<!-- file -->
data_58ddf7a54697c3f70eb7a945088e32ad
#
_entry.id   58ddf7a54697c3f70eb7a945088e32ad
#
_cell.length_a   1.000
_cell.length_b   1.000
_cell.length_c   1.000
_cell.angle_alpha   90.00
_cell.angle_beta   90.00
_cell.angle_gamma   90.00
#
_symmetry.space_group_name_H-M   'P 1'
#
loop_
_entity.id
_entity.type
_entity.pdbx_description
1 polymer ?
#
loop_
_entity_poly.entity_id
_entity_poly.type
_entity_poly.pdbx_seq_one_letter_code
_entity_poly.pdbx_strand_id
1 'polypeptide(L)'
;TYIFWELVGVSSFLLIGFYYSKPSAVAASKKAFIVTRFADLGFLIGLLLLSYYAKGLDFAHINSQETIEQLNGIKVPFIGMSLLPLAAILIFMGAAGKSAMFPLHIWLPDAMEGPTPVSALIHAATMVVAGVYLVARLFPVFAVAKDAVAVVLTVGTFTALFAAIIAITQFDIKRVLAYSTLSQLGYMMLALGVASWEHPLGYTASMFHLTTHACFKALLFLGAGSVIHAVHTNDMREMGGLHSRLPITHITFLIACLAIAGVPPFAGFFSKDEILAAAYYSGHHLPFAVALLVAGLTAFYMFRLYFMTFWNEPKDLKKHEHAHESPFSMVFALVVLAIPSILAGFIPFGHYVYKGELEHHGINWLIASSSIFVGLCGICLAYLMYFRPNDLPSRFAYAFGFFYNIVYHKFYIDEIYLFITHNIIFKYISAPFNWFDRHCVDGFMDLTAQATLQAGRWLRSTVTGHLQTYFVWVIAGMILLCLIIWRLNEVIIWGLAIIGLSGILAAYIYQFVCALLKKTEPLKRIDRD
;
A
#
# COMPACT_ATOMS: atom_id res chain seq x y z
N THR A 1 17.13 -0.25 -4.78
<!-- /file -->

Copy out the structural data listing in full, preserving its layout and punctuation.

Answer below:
data_58ddf7a54697c3f70eb7a945088e32ad
#
_entry.id   58ddf7a54697c3f70eb7a945088e32ad
#
_cell.length_a   1.000
_cell.length_b   1.000
_cell.length_c   1.000
_cell.angle_alpha   90.00
_cell.angle_beta   90.00
_cell.angle_gamma   90.00
#
_symmetry.space_group_name_H-M   'P 1'
#
loop_
_entity.id
_entity.type
_entity.pdbx_description
1 polymer ?
#
loop_
_entity_poly.entity_id
_entity_poly.type
_entity_poly.pdbx_seq_one_letter_code
_entity_poly.pdbx_strand_id
1 'polypeptide(L)'
;TYIFWELVGVSSFLLIGFYYSKPSAVAASKKAFIVTRFADLGFLIGLLLLSYYAKGLDFAHINSQETIEQLNGIKVPFIGMSLLPLAAILIFMGAAGKSAMFPLHIWLPDAMEGPTPVSALIHAATMVVAGVYLVARLFPVFAVAKDAVAVVLTVGTFTALFAAIIAITQFDIKRVLAYSTLSQLGYMMLALGVASWEHPLGYTASMFHLTTHACFKALLFLGAGSVIHAVHTNDMREMGGLHSRLPITHITFLIACLAIAGVPPFAGFFSKDEILAAAYYSGHHLPFAVALLVAGLTAFYMFRLYFMTFWNEPKDLKKHEHAHESPFSMVFALVVLAIPSILAGFIPFGHYVYKGELEHHGINWLIASSSIFVGLCGICLAYLMYFRPNDLPSRFAYAFGFFYNIVYHKFYIDEIYLFITHNIIFKYISAPFNWFDRHCVDGFMDLTAQATLQAGRWLRSTVTGHLQTYFVWVIAGMILLCLIIWRLNEVIIWGLAIIGLSGILAAYIYQFVCALLKKTEPLKRIDRD
;
A
#
# COMPACT_ATOMS: atom_id res chain seq x y z
N THR A 1 17.13 -0.25 -4.78